Linda Gottfredson, an international expert in such matters, labels these groups “high risk” and “yours to lose”, respectively. Why? Well if you’re in the top group, you could be born into relative poverty, but the chances you’ll escape it in a modern market society are virtually guaranteed. To be precise, you’d have a 2% chance of living in poverty. For those unlucky enough to have be born with an IQ of 75 and below, this figure rises to 30%! What else?
Divorce rate after five years of marriage: Yours To Lose ≈ 9%, High Risk ≈ 21%
A woman’s chances of being on welfare after her first child: Yours To Lose ≈ 1%, High Risk ≈ 55%
Mothers who are chronic welfare recipients: Yours To Lose ≈ 0%, High Risk ≈ 31%
High school dropouts: Yours To Lose ≈ 0%, High Risk ≈ 55%
And that’s why Gottfredson chose the labels. Indeed, The Diagnostic and Statistical Manual of Mental Disorders (colloquially known as the DSM) concurs. As part of the diagnostic criteria for “intellectual developmental disorder”, individuals must have an IQ of 70 or below. (“Intellectual developmental disorder” was previously known as mental retardation, but the name was changed due to its negative connotations.) Gottfredson’s data show how cruel the genetic lottery is, how rigged the game is.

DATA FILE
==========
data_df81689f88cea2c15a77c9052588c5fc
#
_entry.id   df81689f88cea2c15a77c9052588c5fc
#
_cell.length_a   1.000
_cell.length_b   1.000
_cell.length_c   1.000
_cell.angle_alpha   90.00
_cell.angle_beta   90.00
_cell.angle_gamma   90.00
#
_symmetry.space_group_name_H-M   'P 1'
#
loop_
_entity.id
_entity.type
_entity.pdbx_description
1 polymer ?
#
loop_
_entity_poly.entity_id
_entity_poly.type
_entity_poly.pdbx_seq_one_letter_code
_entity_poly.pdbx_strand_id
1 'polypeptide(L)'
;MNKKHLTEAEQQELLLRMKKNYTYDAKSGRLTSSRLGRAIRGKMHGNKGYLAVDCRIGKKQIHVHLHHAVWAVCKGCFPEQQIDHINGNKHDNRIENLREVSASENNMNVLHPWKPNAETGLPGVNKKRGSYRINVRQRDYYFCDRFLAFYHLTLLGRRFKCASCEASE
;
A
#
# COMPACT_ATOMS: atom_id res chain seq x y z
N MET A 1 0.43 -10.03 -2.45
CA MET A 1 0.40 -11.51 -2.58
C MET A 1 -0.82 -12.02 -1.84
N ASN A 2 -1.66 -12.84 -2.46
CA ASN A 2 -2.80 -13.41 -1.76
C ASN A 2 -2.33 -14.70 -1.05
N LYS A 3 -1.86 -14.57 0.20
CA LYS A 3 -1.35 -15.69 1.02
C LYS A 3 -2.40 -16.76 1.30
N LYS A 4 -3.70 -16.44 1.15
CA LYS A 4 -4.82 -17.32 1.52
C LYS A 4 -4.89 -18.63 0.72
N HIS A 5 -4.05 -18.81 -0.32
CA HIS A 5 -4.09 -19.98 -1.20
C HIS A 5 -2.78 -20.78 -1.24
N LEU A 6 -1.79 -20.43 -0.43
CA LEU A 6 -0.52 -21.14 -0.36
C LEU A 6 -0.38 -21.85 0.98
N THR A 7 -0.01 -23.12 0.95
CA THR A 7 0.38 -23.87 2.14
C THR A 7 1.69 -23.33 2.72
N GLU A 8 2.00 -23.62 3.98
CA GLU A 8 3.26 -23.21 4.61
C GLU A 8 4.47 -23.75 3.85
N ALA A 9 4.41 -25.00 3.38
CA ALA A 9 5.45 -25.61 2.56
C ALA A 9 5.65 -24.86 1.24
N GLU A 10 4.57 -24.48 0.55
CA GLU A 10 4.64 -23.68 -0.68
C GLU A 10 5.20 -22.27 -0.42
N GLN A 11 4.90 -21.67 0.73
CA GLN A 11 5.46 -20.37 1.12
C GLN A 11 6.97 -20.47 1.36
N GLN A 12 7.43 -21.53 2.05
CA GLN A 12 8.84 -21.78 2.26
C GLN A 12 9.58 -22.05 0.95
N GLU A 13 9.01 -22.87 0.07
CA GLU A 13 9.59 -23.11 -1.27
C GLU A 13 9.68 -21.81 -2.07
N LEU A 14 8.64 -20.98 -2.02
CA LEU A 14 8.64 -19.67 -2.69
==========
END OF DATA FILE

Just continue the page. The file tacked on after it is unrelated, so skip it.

But back to our primary question: how many men and women are in these groups? Some of the best evidence we have comes from two population wide surveys of 75,000 and 87,000 Scottish 11 year-olds. In these samples, we see twice as many males as females at IQ 60, providing good evidence for Male Idiot Theory.
And what about the the top end? At IQ 132, (which is the 98th percentile) we see a male to female ratio of 1.4. The further up we go, the higher the ratio gets. At IQ 140, the ratio is 2.0 and 2.3 in each data set. So at least twice as many males as females. The Handbook of Gender Research in Psychology describes this study as:
[…] groundbreaking in their illustration of gender differences in variability on intelligence tests.
But what about subject specific tests? What about that stereotype that girls are more “verbally tilted”, whilst boys are more “numerically tilted”, to use the research jargon. Well, The Early Childhood Longitudinal Study allows us to look at the top 5% of students taking standardised cognitive tests at six points during their observation from 5 years of age to 14. This is what we see:
When we get to the top 0.5%, the ratios are staggering. Here’s the same data with the final column highlighted yellow:
If we average out these tests, there are three times as many top male mathematicians and over four times as many top male scientists.